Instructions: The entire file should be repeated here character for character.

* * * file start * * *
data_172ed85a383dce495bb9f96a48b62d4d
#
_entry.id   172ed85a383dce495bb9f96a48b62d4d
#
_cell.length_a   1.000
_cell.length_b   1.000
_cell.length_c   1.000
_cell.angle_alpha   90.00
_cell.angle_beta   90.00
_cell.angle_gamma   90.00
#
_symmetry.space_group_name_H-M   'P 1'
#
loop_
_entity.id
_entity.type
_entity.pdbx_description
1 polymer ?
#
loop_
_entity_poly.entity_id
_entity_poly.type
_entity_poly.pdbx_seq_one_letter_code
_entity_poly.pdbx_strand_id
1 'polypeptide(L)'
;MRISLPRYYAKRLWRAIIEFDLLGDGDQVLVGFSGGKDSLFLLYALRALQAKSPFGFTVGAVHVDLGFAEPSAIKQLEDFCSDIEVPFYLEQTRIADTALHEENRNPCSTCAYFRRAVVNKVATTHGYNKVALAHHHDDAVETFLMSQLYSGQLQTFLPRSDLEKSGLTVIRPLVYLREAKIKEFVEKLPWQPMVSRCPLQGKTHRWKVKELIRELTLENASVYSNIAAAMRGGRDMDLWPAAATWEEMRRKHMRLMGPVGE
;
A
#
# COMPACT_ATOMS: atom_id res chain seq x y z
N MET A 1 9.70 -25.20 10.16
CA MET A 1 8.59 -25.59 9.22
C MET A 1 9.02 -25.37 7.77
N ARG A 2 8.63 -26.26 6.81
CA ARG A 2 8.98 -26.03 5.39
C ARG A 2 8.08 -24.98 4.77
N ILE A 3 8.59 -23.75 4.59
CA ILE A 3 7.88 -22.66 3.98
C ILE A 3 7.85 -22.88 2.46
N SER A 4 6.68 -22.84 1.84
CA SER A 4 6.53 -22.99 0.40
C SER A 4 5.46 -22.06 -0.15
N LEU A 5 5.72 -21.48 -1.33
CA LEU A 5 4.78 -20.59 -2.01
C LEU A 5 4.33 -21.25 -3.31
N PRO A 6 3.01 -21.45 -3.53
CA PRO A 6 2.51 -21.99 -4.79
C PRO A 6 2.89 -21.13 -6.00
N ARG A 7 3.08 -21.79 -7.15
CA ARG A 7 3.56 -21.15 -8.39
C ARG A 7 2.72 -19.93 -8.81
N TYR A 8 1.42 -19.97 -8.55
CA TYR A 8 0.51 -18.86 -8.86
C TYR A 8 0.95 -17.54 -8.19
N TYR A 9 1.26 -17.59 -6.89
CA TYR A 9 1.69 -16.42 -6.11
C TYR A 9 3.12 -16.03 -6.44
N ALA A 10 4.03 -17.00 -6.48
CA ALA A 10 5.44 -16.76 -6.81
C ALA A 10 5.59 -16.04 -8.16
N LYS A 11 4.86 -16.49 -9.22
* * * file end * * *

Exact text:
data_172ed85a383dce495bb9f96a48b62d4d
#
_entry.id   172ed85a383dce495bb9f96a48b62d4d
#
_cell.length_a   1.000
_cell.length_b   1.000
_cell.length_c   1.000
_cell.angle_alpha   90.00
_cell.angle_beta   90.00
_cell.angle_gamma   90.00
#
_symmetry.space_group_name_H-M   'P 1'
#
loop_
_entity.id
_entity.type
_entity.pdbx_description
1 polymer ?
#
loop_
_entity_poly.entity_id
_entity_poly.type
_entity_poly.pdbx_seq_one_letter_code
_entity_poly.pdbx_strand_id
1 'polypeptide(L)'
;MRISLPRYYAKRLWRAIIEFDLLGDGDQVLVGFSGGKDSLFLLYALRALQAKSPFGFTVGAVHVDLGFAEPSAIKQLEDFCSDIEVPFYLEQTRIADTALHEENRNPCSTCAYFRRAVVNKVATTHGYNKVALAHHHDDAVETFLMSQLYSGQLQTFLPRSDLEKSGLTVIRPLVYLREAKIKEFVEKLPWQPMVSRCPLQGKTHRWKVKELIRELTLENASVYSNIAAAMRGGRDMDLWPAAATWEEMRRKHMRLMGPVGE
;
A
#
# COMPACT_ATOMS: atom_id res chain seq x y z
N MET A 1 9.70 -25.20 10.16
CA MET A 1 8.59 -25.59 9.22
C MET A 1 9.02 -25.37 7.77
N ARG A 2 8.63 -26.26 6.81
CA ARG A 2 8.98 -26.03 5.39
C ARG A 2 8.08 -24.98 4.77
N ILE A 3 8.59 -23.75 4.59
CA ILE A 3 7.88 -22.66 3.98
C ILE A 3 7.85 -22.88 2.46
N SER A 4 6.68 -22.84 1.84
CA SER A 4 6.53 -22.99 0.40
C SER A 4 5.46 -22.06 -0.15
N LEU A 5 5.72 -21.48 -1.33
CA LEU A 5 4.78 -20.59 -2.01
C LEU A 5 4.33 -21.25 -3.31
N PRO A 6 3.01 -21.45 -3.53
CA PRO A 6 2.51 -21.99 -4.79
C PRO A 6 2.89 -21.13 -6.00
N ARG A 7 3.08 -21.79 -7.15
CA ARG A 7 3.56 -21.15 -8.39
C ARG A 7 2.72 -19.93 -8.81
N TYR A 8 1.42 -19.97 -8.55
CA TYR A 8 0.51 -18.86 -8.86
C TYR A 8 0.95 -17.54 -8.19
N TYR A 9 1.26 -17.59 -6.89
CA TYR A 9 1.69 -16.42 -6.11
C TYR A 9 3.12 -16.03 -6.44
N ALA A 10 4.03 -17.00 -6.48
CA ALA A 10 5.44 -16.76 -6.81
C ALA A 10 5.59 -16.04 -8.16
N LYS A 11 4.86 -16.49 -9.22